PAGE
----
Case Law Details

Case Name : Nagarjuna Agro Chemicals Pvt.Ltd. Vs State of U.P. and Another (Allahabad High Court)
Appeal Number : Writ Tax No. - 335 of 2023
Date of Judgement/Order : 25/07/2023
Related Assessment Year :

Nagarjuna Agro Chemicals Pvt.Ltd. Vs State of U.P. and Another (Allahabad High Court)

Introduction: In the recent case of Nagarjuna Agro Chemicals Pvt.Ltd. vs. State of U.P., the Allahabad High Court deliberates on the critical question of whether issuing a notice under Section 61(3) is a prerequisite for initiating action under Section 74 of the Central Goods and Service Tax Act, 2017.

Detailed Analysis: The petitioner, an assessee under the GST regime, submitted returns for the assessment year 2018-19. Despite no action under Section 61, the department initiated proceedings under Section 74, citing grounds related to goods’ classification and tax payment. The petitioner argues that the department should have pointed out deficiencies before proceeding under Section 74.

Section 61 of the Act empowers the proper officer to scrutinize returns, notify discrepancies, and seek explanations. If no satisfactory explanation is given within a specified period, the officer can initiate action under Section 74. The court emphasizes that scrutiny proceedings and Section 74 actions are distinct, and notice under Section 61(3) is not a condition precedent for Section 74 initiation.

The court dismisses the petitioner’s argument, asserting that the statutory scheme permits the department’s course of action. It distinguishes the case from M/S Vadivel Pyrotech Private Ltd., highlighting that it doesn’t restrict Section 74 jurisdiction based on Section 61(3) notices.

While recognizing the petitioner’s remedy of filing an appeal, the court grants a two-week extension for filing an appeal without objections to limitation, emphasizing the importance of availing the available legal recourse.

Conclusion: The Allahabad High Court’s judgment clarifies that the issuance of notice under Section 61(3) is not a precondition for initiating action under Section 74. The ruling underscores the independence of scrutiny proceedings and Section 74 actions, providing valuable insights into the statutory framework governing GST cases. The petitioner is granted an opportunity to appeal, ensuring due process and access to legal remedies in line with the established principles of justice.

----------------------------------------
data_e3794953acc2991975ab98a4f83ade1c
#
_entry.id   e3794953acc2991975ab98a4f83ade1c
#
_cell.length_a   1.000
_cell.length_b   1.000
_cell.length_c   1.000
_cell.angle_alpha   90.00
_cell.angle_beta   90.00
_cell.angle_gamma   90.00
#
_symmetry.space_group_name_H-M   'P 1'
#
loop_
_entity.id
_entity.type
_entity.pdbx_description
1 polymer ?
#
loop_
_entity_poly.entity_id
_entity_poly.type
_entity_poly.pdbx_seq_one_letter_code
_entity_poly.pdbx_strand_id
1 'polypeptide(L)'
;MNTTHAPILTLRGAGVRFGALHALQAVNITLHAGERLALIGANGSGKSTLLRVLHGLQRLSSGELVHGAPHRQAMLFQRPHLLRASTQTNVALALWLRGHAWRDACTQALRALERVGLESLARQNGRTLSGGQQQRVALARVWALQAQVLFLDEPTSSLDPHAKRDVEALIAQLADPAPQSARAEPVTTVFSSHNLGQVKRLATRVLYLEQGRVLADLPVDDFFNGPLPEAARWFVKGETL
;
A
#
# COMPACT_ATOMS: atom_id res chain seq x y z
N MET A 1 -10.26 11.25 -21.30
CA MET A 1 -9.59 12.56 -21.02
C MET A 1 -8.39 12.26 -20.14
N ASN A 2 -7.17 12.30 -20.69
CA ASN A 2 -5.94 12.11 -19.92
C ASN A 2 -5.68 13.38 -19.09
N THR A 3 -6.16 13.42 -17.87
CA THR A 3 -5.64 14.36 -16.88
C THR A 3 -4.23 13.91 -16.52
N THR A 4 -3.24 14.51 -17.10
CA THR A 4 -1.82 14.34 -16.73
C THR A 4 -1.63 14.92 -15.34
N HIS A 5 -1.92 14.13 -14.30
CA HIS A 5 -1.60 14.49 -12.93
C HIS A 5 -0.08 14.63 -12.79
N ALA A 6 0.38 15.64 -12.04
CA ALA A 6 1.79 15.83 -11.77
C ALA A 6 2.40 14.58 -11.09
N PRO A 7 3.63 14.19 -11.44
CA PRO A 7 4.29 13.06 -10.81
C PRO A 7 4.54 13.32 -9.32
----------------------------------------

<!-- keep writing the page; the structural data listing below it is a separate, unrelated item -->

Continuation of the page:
Short question which is raised in the present petition is as to whether the department is enjoined to issue a notice under sub­section 3 of Section 61 of Central Goods and Service Tax Act, 2017 once returns have been submitted by the assessee before initiating action under Section 74 of the Act or not ?

The petitioner is an assessee under the GST regime and has submitted returns for the assessment year 2018-19. The department apparently has not initiated any action referable to Section 61 of the Act. It transpires that the proceedings under Section 74 have been initiated by the department against the petitioner on certain grounds with regard to classification and consequential tax payable of certain goods. The department has examined the issue and ultimately passed the order impugned whereby the tax previously paid was found short and a demand has been raised for deposit of appropriate short fall in the deposit of tax as also interest and penalty.

Learned counsel for the petitioner submits that since returns had been submitted by the petitioner for the period in question, therefore, the appropriate course open for the department was to have pointed out deficiency in the returns submitted by the petitioner so as to give it an opportunity to rectify the return before proceeding under Section 74 of the Act.

Section 61 of the Act, 2017 reads as under:-

“(1) The proper officer may scrutinize the return and related particulars furnished by the registered person to verify the correctness of the return and inform him of the discrepancies noticed, if any, in such manner as may be prescribed and seek his explanation thereto.